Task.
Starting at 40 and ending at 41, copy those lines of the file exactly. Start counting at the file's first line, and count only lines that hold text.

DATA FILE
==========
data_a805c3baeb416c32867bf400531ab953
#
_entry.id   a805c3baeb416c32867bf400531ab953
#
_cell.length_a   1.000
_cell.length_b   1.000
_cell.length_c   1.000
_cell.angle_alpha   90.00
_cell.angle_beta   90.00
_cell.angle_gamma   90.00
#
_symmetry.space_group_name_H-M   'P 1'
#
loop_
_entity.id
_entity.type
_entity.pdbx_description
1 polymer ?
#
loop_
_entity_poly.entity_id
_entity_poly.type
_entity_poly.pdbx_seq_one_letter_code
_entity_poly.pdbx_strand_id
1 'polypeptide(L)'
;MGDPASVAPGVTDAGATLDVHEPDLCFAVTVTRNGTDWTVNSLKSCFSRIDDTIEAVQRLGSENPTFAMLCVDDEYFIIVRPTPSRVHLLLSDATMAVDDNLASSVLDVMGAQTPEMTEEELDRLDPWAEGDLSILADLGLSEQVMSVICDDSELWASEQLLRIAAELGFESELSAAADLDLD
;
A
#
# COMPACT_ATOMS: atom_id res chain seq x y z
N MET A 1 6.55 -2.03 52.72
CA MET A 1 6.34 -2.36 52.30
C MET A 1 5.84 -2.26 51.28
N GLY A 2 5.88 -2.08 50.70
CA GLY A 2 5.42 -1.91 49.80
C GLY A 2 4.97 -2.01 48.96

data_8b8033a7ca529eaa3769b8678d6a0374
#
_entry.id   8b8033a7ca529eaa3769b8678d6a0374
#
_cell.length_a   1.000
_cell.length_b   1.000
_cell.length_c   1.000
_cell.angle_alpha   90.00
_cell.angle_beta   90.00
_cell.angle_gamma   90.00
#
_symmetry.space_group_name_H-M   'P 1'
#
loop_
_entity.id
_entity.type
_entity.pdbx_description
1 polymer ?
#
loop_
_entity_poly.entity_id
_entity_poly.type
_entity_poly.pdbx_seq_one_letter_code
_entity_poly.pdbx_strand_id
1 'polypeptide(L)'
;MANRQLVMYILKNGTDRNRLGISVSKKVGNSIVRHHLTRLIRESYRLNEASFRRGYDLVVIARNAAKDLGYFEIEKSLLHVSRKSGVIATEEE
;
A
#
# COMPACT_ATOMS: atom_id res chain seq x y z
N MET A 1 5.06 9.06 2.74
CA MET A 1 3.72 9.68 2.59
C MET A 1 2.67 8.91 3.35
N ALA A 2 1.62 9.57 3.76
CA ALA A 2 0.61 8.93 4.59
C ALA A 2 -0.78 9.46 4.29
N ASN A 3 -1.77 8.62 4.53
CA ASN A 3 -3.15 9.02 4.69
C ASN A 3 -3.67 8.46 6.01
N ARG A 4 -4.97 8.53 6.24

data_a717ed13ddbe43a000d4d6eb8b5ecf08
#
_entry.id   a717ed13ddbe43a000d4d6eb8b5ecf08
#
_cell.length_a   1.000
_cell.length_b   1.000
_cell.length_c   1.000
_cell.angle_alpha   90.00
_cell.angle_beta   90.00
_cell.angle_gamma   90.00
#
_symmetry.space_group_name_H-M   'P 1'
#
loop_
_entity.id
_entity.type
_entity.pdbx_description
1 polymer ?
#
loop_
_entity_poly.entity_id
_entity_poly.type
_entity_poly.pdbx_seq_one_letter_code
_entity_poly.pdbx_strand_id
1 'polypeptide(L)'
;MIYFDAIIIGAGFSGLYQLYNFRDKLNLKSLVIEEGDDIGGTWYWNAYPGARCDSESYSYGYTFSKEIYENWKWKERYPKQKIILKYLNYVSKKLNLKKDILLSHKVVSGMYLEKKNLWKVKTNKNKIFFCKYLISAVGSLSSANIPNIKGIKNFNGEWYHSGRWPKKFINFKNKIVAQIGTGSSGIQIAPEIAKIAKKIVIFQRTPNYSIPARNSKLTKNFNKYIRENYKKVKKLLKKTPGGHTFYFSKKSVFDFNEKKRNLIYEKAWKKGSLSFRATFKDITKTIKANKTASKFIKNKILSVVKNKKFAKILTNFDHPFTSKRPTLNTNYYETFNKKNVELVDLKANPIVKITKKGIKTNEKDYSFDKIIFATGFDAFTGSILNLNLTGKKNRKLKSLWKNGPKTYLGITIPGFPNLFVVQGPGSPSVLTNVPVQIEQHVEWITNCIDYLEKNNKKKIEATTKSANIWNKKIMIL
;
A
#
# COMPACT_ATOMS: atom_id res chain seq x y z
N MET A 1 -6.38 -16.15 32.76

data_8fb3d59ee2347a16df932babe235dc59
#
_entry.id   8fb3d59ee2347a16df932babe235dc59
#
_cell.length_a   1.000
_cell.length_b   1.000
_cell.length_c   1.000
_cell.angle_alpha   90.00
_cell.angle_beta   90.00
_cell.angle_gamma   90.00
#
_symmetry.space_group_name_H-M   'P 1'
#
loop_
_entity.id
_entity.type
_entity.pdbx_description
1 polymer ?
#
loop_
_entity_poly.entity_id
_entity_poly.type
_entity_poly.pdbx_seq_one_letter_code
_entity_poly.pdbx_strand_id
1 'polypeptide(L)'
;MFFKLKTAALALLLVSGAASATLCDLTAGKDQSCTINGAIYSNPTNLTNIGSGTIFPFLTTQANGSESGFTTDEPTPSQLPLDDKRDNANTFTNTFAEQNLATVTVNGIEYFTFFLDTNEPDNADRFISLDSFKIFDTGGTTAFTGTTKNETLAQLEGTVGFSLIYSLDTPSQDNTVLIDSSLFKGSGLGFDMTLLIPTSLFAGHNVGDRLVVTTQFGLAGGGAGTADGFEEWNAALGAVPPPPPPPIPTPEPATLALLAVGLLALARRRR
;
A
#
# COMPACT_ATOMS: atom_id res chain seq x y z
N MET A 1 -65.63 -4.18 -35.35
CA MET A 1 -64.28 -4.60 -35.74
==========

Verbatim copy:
#
_cell.length_a   1.000